A Congregation of Conservative Evangelical Christians

“Our Daily Bread” Devotion September 2, 2020

September 2 | Bible in a Year: Psalms 137-139; 1 Corinthians 13

The Whispering Gallery
In my distress I called to the LORD; I cried to my God for help.
Psalm 18:6
READ PSALM 18:1–6, 16–19

In the towering dome of London’s St. Paul’s Cathedral, visitors can climb 259 steps to access The Whispering Gallery. There you can whisper and be heard by another person anywhere along the circular walkway, even across the enormous abyss nearly one hundred feet away. Engineers explain this anomaly as a result of the spherical shape of the dome and the low intensity sound waves of a whisper.
How we long to be confident that God hears our agonized whispers! The Psalms are filled with testimonies that He hears us—our cries, prayers, and whispers. David writes, “In my distress I called to the LORD; I cried to my God for help” (Psalm 18:6). Over and over again, he and other psalmists plead, “Hear my prayer” (4:1), my voice (5:3), my groans (102:20). Sometimes the expression is more of a whispered, “Hear me” (77:1), where the “heart meditated and [the] spirit asked” (77:6).
In answer to these pleas, the psalmists—like David in Psalm 18:6—reveal that God is listening: “From his temple he heard my voice; my cry came before him, into his ears.” Since the actual temple wasn’t yet built, might David have been referring to God listening in His heavenly dwelling?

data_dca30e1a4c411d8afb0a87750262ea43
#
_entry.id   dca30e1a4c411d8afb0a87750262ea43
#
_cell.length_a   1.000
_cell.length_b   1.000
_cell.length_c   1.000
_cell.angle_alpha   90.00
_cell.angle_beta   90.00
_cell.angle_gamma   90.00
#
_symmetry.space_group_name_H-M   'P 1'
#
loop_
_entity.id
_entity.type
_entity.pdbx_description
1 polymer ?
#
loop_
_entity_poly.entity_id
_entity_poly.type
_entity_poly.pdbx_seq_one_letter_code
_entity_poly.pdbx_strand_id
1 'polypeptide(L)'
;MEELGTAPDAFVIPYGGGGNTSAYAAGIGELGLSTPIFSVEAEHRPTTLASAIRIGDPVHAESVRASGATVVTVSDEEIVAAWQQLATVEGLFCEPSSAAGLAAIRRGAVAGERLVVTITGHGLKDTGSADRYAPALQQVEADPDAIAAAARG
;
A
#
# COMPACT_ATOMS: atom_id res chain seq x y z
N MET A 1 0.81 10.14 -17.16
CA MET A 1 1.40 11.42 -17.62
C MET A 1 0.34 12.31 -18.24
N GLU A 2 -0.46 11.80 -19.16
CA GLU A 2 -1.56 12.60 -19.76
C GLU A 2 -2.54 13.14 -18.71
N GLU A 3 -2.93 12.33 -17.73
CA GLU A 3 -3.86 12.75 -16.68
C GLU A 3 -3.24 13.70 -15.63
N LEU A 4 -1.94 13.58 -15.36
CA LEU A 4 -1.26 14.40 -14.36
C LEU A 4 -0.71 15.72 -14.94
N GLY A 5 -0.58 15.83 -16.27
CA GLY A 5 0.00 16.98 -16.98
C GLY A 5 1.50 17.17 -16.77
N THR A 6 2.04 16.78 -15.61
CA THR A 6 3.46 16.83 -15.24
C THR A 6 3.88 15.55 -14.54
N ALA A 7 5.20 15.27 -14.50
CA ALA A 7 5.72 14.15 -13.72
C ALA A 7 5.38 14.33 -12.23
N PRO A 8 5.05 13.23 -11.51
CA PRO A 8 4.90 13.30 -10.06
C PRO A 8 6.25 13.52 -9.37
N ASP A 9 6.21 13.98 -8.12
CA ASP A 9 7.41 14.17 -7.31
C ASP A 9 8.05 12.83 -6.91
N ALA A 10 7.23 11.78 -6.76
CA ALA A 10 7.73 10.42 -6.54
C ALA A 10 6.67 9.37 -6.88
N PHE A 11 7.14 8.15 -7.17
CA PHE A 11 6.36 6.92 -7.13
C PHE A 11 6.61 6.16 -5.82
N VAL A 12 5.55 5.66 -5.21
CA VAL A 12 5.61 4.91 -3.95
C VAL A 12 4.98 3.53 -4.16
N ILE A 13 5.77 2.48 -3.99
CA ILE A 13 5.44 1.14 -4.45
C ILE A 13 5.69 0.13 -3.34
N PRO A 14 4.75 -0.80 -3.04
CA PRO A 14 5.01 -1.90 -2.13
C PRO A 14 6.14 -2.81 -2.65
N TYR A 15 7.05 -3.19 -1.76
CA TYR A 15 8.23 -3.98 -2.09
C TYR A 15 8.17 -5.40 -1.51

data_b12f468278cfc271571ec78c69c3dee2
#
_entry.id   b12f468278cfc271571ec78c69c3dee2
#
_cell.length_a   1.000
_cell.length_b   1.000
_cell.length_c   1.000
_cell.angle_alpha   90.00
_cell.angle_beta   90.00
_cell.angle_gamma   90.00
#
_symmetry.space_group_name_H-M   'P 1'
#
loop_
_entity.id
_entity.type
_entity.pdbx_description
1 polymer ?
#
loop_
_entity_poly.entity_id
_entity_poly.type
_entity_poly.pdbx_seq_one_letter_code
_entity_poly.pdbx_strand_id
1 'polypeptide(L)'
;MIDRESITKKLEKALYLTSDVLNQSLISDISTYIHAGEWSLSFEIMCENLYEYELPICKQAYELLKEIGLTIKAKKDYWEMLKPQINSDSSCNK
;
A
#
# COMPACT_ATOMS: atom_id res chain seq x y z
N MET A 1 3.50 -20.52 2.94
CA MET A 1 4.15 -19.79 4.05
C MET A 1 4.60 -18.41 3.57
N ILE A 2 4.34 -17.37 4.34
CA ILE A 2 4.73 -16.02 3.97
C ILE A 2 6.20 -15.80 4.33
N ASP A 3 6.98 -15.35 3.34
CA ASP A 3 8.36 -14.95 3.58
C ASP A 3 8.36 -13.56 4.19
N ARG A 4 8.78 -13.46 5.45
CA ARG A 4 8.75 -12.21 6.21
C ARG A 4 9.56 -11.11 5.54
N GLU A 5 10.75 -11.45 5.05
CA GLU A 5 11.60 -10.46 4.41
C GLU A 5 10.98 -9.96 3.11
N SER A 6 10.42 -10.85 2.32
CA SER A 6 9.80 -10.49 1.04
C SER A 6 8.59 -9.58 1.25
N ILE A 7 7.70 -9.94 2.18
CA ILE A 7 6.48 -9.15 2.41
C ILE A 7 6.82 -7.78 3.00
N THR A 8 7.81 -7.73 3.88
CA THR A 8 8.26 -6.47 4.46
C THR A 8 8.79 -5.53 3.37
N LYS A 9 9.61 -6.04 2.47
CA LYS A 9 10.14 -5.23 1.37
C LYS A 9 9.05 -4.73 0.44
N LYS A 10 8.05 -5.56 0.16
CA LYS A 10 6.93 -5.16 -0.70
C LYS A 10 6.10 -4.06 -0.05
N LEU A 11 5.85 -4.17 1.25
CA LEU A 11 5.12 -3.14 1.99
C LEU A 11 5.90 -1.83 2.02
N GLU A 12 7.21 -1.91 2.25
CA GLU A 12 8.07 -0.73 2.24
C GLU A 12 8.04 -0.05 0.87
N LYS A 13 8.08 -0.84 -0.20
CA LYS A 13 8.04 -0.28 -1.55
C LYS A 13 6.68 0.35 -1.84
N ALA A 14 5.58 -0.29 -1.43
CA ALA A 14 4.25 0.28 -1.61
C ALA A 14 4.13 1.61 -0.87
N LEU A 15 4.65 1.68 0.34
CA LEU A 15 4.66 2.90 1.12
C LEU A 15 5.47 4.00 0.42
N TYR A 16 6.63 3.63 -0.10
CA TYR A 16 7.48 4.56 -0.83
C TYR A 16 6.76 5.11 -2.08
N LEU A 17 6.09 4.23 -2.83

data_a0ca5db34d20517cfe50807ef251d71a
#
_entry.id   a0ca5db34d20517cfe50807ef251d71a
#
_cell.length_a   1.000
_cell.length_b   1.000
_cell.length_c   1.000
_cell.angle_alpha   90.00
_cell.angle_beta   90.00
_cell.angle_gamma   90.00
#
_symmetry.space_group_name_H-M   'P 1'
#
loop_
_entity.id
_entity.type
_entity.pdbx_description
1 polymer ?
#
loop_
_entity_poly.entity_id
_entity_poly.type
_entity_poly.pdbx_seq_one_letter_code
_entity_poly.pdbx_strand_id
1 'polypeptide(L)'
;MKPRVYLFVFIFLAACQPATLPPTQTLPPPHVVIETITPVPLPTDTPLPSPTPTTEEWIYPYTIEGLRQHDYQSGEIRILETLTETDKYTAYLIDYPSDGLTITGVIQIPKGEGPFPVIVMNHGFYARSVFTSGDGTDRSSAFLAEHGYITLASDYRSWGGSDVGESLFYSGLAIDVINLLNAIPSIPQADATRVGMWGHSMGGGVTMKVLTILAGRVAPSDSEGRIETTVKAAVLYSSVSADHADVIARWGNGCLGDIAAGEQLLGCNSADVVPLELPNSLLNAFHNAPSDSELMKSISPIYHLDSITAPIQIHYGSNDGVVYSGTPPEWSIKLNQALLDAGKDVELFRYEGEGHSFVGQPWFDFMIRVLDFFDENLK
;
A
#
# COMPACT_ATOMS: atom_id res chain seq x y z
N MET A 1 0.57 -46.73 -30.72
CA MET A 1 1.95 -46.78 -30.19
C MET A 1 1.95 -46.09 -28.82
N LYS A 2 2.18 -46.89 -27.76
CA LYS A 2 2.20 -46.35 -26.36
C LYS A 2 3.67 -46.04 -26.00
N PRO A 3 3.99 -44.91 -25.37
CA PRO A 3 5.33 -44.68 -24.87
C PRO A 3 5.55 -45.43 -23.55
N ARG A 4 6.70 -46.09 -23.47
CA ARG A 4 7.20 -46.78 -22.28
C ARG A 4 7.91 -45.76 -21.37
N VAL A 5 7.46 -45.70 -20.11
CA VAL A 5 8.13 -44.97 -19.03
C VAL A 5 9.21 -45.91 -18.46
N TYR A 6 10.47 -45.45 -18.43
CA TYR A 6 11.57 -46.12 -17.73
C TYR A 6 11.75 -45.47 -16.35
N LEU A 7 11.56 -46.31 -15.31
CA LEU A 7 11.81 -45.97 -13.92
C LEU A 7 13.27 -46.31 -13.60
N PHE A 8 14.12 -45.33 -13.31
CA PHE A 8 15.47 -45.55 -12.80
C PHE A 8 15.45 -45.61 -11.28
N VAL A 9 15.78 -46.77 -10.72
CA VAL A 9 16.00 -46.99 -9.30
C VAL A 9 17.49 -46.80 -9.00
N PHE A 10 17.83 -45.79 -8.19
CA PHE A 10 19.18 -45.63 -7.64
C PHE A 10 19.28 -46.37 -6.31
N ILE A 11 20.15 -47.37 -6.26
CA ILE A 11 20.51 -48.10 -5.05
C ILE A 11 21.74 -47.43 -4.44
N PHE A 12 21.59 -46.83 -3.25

From His very own “whispering gallery” in the dome of the heavens above the earth, God bends to our deepest murmurs, even our whispers . . . and listens.
By Elisa Morgan
REFLECT & PRAY
Dear God, give me courage to whisper to You today, trusting You to hear and respond.
What do you long to whisper to God today? How can you know that He hears?

SCRIPTURE INSIGHT
The introduction to Psalm 18 tells us David wrote it “when the LORD delivered him from the hand of all his enemies and from the hand of Saul.” At fifty verses, it’s the first lengthy psalm in the Bible. Interestingly, it also occurs (with variations) in 2 Samuel 22. Here David expresses his overwhelming gratitude for God’s hand in defeating his many enemies. Yet a reading of the entire psalm reveals it to be messianic; that is, the song points to Christ. In Romans 15:9 the apostle Paul quotes Psalm 18:49 as referring to Jesus: “I will praise you among the Gentiles; I will sing the praises of your name.” We might dismiss this statement as being solely about David, but Psalm 18:50 says, “[God] shows unfailing love to his anointed, to David and to his descendants forever.” Such a promise can be literally fulfilled only by Jesus Himself. Tim Gustafson